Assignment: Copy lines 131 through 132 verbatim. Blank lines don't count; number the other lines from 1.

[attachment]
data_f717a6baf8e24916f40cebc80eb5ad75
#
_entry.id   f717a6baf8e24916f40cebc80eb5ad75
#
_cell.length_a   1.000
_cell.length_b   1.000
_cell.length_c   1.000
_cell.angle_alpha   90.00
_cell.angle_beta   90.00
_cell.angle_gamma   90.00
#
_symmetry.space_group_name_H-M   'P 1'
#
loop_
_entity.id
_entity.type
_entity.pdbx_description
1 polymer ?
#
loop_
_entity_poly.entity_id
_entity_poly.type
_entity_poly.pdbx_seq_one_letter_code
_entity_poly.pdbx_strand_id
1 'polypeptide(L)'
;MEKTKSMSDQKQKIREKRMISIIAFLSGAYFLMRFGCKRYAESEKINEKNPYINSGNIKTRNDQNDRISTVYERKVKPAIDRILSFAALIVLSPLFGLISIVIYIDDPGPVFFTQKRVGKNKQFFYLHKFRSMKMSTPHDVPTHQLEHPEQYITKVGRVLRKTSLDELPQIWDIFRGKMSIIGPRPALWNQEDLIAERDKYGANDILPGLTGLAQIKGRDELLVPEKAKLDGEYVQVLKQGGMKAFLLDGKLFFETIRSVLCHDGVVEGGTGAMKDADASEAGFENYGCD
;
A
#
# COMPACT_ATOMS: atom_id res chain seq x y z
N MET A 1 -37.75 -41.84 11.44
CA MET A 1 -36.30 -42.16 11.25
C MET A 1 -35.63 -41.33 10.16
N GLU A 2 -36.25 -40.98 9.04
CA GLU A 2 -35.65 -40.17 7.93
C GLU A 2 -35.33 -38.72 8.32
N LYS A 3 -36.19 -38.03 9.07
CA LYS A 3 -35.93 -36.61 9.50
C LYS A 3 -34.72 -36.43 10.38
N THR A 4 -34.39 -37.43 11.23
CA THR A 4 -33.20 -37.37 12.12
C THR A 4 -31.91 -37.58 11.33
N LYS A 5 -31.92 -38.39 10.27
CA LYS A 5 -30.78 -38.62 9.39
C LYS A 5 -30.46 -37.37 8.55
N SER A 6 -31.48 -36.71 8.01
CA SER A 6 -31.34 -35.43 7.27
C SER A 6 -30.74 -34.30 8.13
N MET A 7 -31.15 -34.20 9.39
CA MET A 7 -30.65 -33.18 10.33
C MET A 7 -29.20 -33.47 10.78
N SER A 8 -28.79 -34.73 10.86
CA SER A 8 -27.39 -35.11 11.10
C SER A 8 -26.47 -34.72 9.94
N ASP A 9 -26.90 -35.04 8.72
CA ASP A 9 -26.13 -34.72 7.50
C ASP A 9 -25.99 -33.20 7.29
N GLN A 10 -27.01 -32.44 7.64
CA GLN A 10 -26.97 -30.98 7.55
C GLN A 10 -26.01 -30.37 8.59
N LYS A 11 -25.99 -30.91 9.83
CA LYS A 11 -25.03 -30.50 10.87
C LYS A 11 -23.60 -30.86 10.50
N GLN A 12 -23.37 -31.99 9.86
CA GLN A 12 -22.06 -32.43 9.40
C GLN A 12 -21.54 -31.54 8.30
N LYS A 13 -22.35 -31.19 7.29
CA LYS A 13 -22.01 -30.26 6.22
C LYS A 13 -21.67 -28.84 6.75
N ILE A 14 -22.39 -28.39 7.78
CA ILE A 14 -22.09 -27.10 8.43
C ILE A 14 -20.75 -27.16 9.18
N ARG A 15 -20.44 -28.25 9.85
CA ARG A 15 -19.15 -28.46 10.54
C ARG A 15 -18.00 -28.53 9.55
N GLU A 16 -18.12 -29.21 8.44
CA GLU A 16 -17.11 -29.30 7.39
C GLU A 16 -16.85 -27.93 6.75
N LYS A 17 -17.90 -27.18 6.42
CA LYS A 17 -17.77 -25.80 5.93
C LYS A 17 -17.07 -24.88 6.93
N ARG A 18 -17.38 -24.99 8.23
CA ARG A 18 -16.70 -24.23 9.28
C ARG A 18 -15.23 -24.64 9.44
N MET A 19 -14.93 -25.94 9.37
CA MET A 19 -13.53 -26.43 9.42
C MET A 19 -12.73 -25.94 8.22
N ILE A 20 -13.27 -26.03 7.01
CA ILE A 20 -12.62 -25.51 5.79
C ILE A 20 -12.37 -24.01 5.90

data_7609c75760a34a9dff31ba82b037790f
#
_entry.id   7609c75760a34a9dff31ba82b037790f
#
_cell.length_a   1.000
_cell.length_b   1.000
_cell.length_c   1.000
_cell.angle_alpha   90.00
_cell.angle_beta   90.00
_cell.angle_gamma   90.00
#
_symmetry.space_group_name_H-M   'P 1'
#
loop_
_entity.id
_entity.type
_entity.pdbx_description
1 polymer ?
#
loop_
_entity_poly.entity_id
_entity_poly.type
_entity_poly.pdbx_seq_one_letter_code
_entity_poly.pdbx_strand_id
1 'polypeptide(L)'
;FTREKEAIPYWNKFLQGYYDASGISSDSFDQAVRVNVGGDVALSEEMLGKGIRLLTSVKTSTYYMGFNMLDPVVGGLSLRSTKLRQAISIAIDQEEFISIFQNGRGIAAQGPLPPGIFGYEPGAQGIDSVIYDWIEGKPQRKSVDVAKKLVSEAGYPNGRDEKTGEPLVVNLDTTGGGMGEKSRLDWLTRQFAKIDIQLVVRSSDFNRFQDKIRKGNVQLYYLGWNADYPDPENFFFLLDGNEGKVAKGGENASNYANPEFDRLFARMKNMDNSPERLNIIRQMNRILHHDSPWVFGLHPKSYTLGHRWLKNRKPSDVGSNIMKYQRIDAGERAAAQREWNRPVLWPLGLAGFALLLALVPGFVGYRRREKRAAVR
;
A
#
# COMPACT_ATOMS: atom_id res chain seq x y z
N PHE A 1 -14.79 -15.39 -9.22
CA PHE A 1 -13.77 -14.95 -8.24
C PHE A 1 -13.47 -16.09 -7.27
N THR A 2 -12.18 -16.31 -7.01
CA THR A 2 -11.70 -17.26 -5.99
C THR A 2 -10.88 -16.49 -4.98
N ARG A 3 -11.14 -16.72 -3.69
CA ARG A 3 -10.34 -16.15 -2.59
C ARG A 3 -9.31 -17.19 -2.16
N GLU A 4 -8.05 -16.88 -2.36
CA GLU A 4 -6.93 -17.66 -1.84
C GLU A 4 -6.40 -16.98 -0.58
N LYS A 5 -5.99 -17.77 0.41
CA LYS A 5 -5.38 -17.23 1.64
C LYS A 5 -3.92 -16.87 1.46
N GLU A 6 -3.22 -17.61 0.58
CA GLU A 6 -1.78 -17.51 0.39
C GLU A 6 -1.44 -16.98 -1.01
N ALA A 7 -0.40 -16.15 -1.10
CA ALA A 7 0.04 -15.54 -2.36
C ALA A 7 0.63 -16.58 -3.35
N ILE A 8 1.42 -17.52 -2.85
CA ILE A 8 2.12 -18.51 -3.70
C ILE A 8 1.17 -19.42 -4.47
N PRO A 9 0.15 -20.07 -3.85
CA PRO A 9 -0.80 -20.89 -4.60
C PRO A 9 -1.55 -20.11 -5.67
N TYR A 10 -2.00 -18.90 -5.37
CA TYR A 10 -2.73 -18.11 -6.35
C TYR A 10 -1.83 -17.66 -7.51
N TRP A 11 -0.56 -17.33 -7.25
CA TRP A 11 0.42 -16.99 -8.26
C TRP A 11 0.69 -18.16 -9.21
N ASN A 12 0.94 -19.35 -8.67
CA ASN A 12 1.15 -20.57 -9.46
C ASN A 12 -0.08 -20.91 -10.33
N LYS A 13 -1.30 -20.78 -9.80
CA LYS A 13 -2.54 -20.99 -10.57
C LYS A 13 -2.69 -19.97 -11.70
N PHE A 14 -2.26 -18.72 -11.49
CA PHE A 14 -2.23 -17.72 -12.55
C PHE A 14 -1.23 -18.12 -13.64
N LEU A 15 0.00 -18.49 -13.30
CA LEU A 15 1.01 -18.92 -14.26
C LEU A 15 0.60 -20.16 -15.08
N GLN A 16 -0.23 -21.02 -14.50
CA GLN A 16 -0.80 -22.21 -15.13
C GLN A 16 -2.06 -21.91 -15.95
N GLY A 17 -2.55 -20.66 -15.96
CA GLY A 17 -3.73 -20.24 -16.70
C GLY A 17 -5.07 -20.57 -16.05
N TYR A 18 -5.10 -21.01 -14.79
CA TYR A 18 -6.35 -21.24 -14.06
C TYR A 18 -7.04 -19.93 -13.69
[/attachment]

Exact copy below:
CA GLU A 4 -6.93 -17.66 -1.84
C GLU A 4 -6.40 -16.98 -0.58